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Spieth still the man to catch as Masters drama builds

A bogey-double bogey finish by defending champion Jordan Spieth in the third round of the Masters left the 22-year-old American clinging to a one-stroke lead at three-under par 213 after 54 holes (AFP Photo/Nicholas Kamm )

A bogey-double bogey finish by defending champion Jordan Spieth in the third round of the Masters left the 22-year-old American clinging to a one-stroke lead at three-under par 213 after 54 holes (AFP Photo/Nicholas Kamm )

USA, April 10 – Jordan Spieth seeks his second consecutive wire-to-wire Masters triumph on Sunday while 58-year-old Bernhard Langer, Japan’s Hideki Matsuyama, debutante Smylie Kaufman and four-time major winner Rory McIlroy make their own runs at history.

Another intense back-nine drama was set to unfold at Augusta National, where blustery winds that played havoc with shotmakers have calmed to merely breezy but undulating, lightning-fast greens remain a formidable test for the world’s top golfers.

A bogey-double bogey finish by Spieth in Saturday’s third round left the 22-year-old American clinging to a one-stroke lead at three-under par 213 after 54 holes.

“I know I have to shoot a significant under par round (Sunday) in order to win this tournament,” Spieth said. “I have a feeling with the predicted forecast, these greens are going to bake out a little bit and it’s going to be still playing very difficult.”

Kaufman, a 24-year-old American trying to become the first Masters debutante to win since Fuzzy Zoeller in 1979, will play alongside Spieth in the final round after firing a 69 — the only sub-70 round since Thursday — to stand second on 214.

“I tend to play well on hard courses,” said Kaufman, whose Las Vegas victory last year earned him a second major start after missing the cut at the 2014 US Open.

“I’m driving the ball really well right now and if I’m going to get on the greens just as much as everybody else, I think that I’ll have a pretty good opportunity to be in contention, which it doesn’t surprise me.”

Spieth can join Tiger Woods, Jack Nicklaus and Nick Faldo as the only players to win back-to-back Masters titles. And he can become the first to do so in wire-to-wire fashion, his seven consecutive rounds with the outright lead already a Masters record.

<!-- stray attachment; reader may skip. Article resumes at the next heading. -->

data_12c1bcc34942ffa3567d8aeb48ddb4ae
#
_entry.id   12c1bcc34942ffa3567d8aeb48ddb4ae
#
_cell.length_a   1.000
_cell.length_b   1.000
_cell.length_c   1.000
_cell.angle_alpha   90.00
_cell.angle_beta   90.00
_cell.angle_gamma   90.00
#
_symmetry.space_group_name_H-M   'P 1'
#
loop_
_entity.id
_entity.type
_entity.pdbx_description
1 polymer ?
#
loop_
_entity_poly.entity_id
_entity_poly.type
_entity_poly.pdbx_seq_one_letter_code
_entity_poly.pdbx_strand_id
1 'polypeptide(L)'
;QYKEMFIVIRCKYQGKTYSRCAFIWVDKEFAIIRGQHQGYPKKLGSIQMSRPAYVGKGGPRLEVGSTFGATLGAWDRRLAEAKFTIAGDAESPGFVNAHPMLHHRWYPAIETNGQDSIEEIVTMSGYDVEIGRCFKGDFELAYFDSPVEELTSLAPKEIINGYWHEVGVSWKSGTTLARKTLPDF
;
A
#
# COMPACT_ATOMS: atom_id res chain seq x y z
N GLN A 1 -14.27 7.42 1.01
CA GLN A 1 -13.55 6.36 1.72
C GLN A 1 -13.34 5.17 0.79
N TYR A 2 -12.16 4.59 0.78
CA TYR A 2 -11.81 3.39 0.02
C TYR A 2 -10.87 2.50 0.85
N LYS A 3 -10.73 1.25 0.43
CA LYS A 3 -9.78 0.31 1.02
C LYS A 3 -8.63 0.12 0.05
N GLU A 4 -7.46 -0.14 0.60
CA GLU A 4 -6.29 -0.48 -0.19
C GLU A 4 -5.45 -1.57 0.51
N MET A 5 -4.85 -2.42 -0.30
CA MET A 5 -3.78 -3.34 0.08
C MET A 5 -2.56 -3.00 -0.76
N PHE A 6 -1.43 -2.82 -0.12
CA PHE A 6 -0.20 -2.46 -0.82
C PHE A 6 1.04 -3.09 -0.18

World number two Spieth can also overtake top-ranked Jason Day of Australia to retake the top spot if he wins and the Aussie, who shared fifth on level par 216, ends outside the top five.

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– A win for the aged? –

Sharing third on 215 were Germany’s Langer, poised to pull off one of the greatest shockers in sports history and become golf’s oldest major champion, and Hideki Matsuyama, a 24-year-old who was low amateur at the 2011 Masters and who placed fifth a year ago.

Langer won the Masters in 1985 and 1993, the latter title coming three months before Spieth was born, and his effort aroused memories of Tom Watson’s epic 2009 British Open run at Turnberry, where he settled for second at age 59.

“It really is incredible what he’s doing,” Spieth said. “These tougher conditions play into his favor — knowledge of the golf course and very good control of his swing and ball.”

Langer, ranked 1,080th in the world, would surpass the current major winner age mark of 48 set by Julius Boros at the 1968 PGA Championship and the Masters winner age record of 46 set by Nicklaus 30 years ago.

“When I play really, really good, when I bring my A-game, I can still compete, and even on a very long golf course like this,” Langer said of the famed 7,435-yard layout.

Langer has had to adjust to the banning of his long-time anchored putting style in January, although he still uses a long putter in a non-anchored fashion, and his driving distance is well shy of his young rivals, but his knowledge of Augusta National is impressive in his 33rd Masters.

“There are different ways of getting there,” Langer said. “I can only play my game and see how that holds up.”

– Matsuyama makes his move –

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Matsuyama was trying to become the first man from Japan to win a major and only the second male champion from Asia after South Korea’s Yang Yong-Eun at the 2009 PGA Championship.

“It’s probably going to take a 66 (to win),” Matsuyama said. “But if I think too much about shooting 66, it’s not going to happen, so I just need to focus one shot at a time.”

Third-ranked McIlroy, trying to complete a career Grand Slam by capturing the green jacket symbolic of Masters supremacy, was five adrift after a third-round 77.

Others lingered within reach but needing a solid finishing charge, including Day, American Dustin Johnson and England’s Danny Willett on 216 and a trio on 217 — Dane Soren Kjeldsen, England’s Lee Westwood and American Brandt Snedeker.


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